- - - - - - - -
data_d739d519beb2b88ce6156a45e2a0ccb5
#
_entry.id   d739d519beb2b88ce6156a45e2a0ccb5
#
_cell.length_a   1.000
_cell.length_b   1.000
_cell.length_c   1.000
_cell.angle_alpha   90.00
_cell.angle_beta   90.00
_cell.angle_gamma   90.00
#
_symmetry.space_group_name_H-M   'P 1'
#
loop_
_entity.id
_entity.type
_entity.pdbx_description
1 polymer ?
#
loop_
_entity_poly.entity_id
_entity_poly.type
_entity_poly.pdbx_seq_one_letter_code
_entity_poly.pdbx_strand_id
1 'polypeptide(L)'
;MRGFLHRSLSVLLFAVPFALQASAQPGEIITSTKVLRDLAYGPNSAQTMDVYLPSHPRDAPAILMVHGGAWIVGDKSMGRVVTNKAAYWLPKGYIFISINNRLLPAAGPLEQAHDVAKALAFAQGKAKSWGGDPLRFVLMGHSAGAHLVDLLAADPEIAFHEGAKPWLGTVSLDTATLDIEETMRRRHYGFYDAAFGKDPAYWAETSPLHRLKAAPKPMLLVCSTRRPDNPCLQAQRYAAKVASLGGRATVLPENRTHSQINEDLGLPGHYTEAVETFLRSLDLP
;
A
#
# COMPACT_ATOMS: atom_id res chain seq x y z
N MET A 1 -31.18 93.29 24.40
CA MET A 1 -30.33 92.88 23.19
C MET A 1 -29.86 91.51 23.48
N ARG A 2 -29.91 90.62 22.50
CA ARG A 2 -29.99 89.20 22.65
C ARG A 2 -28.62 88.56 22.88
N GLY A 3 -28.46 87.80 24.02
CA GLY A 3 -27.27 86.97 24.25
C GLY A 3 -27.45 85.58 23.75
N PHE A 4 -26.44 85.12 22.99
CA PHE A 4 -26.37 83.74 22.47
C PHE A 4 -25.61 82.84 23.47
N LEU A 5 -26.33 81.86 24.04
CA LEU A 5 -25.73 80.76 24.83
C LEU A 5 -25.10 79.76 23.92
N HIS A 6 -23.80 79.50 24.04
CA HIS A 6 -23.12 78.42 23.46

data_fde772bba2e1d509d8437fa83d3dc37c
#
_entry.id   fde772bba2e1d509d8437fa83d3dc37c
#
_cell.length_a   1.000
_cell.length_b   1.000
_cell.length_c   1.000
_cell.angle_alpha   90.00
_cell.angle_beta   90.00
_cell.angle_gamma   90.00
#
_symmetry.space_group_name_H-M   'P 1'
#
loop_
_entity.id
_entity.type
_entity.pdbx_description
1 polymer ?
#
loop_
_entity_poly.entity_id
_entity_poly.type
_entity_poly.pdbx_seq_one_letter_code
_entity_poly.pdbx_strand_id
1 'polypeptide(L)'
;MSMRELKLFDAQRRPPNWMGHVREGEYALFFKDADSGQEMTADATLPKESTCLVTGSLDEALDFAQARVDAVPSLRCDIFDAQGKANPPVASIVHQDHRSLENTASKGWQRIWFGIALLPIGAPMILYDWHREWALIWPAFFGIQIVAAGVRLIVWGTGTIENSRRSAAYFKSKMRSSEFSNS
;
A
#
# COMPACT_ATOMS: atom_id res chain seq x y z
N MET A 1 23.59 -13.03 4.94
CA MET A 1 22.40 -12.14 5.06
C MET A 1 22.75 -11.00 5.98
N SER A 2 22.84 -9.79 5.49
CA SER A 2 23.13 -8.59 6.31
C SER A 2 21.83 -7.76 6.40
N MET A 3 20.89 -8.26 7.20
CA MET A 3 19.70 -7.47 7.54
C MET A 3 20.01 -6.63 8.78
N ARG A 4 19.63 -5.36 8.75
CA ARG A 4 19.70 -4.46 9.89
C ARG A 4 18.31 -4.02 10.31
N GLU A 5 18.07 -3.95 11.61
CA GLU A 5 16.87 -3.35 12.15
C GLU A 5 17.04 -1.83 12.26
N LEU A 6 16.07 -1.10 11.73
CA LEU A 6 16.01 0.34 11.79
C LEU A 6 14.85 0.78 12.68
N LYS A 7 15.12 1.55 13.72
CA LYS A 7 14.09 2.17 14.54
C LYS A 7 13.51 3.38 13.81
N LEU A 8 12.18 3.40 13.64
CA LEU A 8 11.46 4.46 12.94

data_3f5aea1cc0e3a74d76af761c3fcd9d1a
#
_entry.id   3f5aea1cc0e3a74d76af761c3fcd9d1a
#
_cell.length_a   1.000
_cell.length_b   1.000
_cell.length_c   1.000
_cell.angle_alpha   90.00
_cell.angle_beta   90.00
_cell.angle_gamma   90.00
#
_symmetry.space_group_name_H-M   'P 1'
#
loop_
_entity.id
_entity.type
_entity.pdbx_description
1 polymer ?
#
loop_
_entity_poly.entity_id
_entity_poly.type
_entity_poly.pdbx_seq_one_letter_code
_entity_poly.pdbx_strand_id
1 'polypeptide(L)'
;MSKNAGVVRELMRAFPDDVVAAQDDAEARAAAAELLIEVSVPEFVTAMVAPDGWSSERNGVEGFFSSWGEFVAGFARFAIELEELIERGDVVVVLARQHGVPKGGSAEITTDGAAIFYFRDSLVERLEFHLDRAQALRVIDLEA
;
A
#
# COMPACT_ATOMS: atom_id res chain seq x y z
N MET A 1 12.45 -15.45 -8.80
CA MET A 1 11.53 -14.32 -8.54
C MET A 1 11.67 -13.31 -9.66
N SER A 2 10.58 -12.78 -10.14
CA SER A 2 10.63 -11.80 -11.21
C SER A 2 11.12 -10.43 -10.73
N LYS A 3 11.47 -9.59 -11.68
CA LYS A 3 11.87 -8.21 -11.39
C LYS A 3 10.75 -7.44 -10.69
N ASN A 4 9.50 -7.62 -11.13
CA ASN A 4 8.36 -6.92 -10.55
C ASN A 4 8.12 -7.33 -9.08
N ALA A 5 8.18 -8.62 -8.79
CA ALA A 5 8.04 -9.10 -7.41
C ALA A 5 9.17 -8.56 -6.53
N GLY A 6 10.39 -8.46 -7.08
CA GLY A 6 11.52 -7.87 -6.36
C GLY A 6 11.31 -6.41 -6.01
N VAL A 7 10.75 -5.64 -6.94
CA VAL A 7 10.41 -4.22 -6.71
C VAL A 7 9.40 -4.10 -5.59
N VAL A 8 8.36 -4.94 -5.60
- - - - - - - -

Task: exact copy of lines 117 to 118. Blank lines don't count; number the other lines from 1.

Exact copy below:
_entity.pdbx_description
1 polymer ?